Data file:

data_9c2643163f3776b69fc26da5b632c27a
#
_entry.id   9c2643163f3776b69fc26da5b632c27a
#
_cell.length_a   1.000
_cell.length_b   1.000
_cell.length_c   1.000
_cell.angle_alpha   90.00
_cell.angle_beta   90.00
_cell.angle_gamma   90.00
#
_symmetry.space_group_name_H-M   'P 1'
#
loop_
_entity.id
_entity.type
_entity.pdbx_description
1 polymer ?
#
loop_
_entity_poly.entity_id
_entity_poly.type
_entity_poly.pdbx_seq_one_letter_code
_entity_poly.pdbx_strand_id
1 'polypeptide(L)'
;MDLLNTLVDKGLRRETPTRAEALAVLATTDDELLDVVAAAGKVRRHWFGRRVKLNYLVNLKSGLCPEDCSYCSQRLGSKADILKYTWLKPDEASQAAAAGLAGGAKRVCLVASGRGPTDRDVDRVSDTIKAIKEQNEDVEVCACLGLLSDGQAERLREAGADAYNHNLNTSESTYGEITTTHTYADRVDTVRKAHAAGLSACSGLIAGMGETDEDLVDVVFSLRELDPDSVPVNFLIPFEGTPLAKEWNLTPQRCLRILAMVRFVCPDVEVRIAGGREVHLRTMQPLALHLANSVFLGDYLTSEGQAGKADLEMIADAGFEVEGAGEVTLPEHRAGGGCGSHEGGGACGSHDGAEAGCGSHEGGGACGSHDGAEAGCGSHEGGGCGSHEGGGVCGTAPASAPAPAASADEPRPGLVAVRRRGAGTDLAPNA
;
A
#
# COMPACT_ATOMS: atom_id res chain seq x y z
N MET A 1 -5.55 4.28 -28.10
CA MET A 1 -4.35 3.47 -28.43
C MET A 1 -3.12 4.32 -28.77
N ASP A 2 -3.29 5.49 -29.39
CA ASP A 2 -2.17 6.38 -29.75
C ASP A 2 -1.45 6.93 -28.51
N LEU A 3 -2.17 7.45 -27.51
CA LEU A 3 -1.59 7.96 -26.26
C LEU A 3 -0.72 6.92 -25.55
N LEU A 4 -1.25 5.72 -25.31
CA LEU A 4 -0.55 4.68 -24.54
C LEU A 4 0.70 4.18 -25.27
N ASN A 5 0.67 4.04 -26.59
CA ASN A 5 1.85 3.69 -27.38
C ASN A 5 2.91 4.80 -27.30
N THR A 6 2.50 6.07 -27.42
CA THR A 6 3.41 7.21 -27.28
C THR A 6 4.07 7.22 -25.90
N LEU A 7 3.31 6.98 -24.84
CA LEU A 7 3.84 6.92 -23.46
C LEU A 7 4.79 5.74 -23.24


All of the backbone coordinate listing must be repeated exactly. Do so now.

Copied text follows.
data_9c2643163f3776b69fc26da5b632c27a
#
_entry.id   9c2643163f3776b69fc26da5b632c27a
#
_cell.length_a   1.000
_cell.length_b   1.000
_cell.length_c   1.000
_cell.angle_alpha   90.00
_cell.angle_beta   90.00
_cell.angle_gamma   90.00
#
_symmetry.space_group_name_H-M   'P 1'
#
loop_
_entity.id
_entity.type
_entity.pdbx_description
1 polymer ?
#
loop_
_entity_poly.entity_id
_entity_poly.type
_entity_poly.pdbx_seq_one_letter_code
_entity_poly.pdbx_strand_id
1 'polypeptide(L)'
;MDLLNTLVDKGLRRETPTRAEALAVLATTDDELLDVVAAAGKVRRHWFGRRVKLNYLVNLKSGLCPEDCSYCSQRLGSKADILKYTWLKPDEASQAAAAGLAGGAKRVCLVASGRGPTDRDVDRVSDTIKAIKEQNEDVEVCACLGLLSDGQAERLREAGADAYNHNLNTSESTYGEITTTHTYADRVDTVRKAHAAGLSACSGLIAGMGETDEDLVDVVFSLRELDPDSVPVNFLIPFEGTPLAKEWNLTPQRCLRILAMVRFVCPDVEVRIAGGREVHLRTMQPLALHLANSVFLGDYLTSEGQAGKADLEMIADAGFEVEGAGEVTLPEHRAGGGCGSHEGGGACGSHDGAEAGCGSHEGGGACGSHDGAEAGCGSHEGGGCGSHEGGGVCGTAPASAPAPAASADEPRPGLVAVRRRGAGTDLAPNA
;
A
#
# COMPACT_ATOMS: atom_id res chain seq x y z
N MET A 1 -5.55 4.28 -28.10
CA MET A 1 -4.35 3.47 -28.43
C MET A 1 -3.12 4.32 -28.77
N ASP A 2 -3.29 5.49 -29.39
CA ASP A 2 -2.17 6.38 -29.75
C ASP A 2 -1.45 6.93 -28.51
N LEU A 3 -2.17 7.45 -27.51
CA LEU A 3 -1.59 7.96 -26.26
C LEU A 3 -0.72 6.92 -25.55
N LEU A 4 -1.25 5.72 -25.31
CA LEU A 4 -0.55 4.68 -24.54
C LEU A 4 0.70 4.18 -25.27
N ASN A 5 0.67 4.04 -26.59
CA ASN A 5 1.85 3.69 -27.38
C ASN A 5 2.91 4.80 -27.30
N THR A 6 2.50 6.07 -27.42
CA THR A 6 3.41 7.21 -27.28
C THR A 6 4.07 7.22 -25.90
N LEU A 7 3.31 6.98 -24.84
CA LEU A 7 3.84 6.92 -23.46
C LEU A 7 4.79 5.74 -23.24